Game search differs in several ways from the types of search we've seen so far.
For example, chess has about 35 moves from any board configuration. A game may be 100 ply deep. So the full search tree will contain about 35^100 nodes which is about 10^154 nodes.
→ What is a "ply"? This is game computing jargon for one turn by one player. A "move" is a sequence of plies in which each player has one turn. This terminology is consistent with common usage for some, but not all, games.
The large space of possibilities makes games difficult for people, so performance is often seen as a measure of intelligence. In the early days, games were seen as a good domain for computers to demonstrate intelligence. However, it has become clear that the precise definitions of games make them comparatively easy to implement on computers. AI has moved more towards practical tasks (e.g. cooking) as measures of how well machines can model humans.
Game performance is heavily dependent on search and, therefore, high-performance hardware. Scrabble programs beat humans even back in the 1980's. More games have become doable. The graph below shows how computer performance on chess has improved gradually, so that the best chess and go programs now beat humans. High-end game systems have become a way for computer companies to show off their ability to construct an impressive array of hardware.
chess Elo ratings over time from Sarah Constantin
Games come in a wide range of types. The most basic questions that affect the choice of computer algorithm are:
Some other important properties:
What is zero sum? Final rewards for the two (or more) players sum to a constant. That is, a gain for one player involves equivalent losses for the other player(s) This would be true for games where there are a fixed number of prizes to accumulate, but not for games such as scrabble where the total score rises with the skill of both players.
Normally we assume that the opponent is going to play optimally, so we're planning for the worst case. Even if the opponent doesn't play optimally, this is the best approach when you have no model of the mistakes they will make. If you do happen to have insight into the limitations of their play, those can be modelled and exploited.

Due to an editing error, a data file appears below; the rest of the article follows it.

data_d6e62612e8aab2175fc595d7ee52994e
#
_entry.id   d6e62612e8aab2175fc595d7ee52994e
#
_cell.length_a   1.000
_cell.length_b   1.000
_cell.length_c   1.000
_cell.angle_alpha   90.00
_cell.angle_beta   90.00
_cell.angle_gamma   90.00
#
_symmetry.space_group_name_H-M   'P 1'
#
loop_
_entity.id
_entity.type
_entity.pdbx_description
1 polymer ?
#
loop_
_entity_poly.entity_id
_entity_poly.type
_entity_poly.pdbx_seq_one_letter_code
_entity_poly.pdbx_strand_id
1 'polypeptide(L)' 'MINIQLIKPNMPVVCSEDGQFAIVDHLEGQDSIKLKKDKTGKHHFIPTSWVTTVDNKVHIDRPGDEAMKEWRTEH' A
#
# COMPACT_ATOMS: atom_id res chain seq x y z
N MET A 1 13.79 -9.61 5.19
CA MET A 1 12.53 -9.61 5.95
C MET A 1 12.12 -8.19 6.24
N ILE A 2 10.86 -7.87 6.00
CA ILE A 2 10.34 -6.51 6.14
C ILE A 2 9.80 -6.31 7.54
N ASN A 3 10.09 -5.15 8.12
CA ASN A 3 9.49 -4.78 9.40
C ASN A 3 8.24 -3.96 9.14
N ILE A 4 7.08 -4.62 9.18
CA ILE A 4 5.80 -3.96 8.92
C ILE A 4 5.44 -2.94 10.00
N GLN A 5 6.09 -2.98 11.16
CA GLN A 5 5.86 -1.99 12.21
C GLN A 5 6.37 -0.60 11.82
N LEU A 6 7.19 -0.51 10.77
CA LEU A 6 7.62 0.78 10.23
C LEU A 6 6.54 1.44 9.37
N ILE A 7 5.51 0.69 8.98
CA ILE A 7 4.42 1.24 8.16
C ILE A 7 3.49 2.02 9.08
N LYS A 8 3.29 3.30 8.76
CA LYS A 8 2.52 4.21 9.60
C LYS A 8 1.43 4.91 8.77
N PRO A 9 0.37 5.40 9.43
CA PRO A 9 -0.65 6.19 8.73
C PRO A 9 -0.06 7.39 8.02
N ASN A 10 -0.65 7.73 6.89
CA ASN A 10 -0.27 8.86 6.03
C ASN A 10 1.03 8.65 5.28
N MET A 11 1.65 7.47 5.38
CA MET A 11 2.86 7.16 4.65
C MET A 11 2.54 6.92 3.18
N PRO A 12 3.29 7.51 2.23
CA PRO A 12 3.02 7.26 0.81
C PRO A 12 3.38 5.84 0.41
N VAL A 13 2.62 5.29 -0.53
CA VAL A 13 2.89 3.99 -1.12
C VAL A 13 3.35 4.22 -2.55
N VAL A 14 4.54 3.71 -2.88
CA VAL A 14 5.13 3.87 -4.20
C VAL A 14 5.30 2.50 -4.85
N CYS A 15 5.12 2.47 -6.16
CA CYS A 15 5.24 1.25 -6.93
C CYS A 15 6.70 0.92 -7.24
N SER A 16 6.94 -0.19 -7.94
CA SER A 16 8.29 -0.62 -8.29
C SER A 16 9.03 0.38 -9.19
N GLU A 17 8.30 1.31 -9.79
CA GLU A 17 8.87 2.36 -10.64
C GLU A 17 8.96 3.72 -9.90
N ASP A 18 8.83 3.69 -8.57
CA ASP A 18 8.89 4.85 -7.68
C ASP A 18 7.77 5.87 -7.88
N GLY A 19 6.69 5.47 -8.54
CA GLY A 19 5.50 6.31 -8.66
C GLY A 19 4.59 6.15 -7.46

Time limits are most obvious for competitive games. However, even in a friendly game, your opponent will get bored and walk away (or turn off your power!) if you take too long to decide on a move.
Many video games are good examples of dyanmic environments. If the changes are fast, we might need to switch from game search to methods like reinforcement learning, which can deliver a fast (but less accurate) reaction.
We'll normally assume zero sum, two players, static, large (but not infinite) time limit. We'll start with deterministic games and then consider stochastic ones.
Games are typically represented using a tree. Here's an example (from Mitch Marcus at U. Penn) of a very simple game called Hexapawn, invented by Martin Gardner in 1962.
This game uses the two pawn moves from chess (move forwards into an empty square or move diagonally to take an opposing piece). A player wins if (a) he gets a pawn onto the far side, (b) his opponent is out of pawns, or (c) his opponent can't move.
The top of the game tree looks as follows. Notice that each layer of the tree is a ply, so the active player changes between successive levels.
Notice that a game "tree" may contain nodes with identical contents. So we might actually want to treat it as a graph. Or, if we stick to the tree represenation, memoize results to avoid duplicating effort.
Here's the start of the game tree for a more complex game, tic-tac-toe.
Tic-tac-toe is still simple enough that we can expand out the entire tree of possible moves. It's slightly difficult for humans to do this without making mistakes, but computers are good at this kind of bookkeeping. Here's the details, compacted into a convenient diagram by the good folks at xkcd: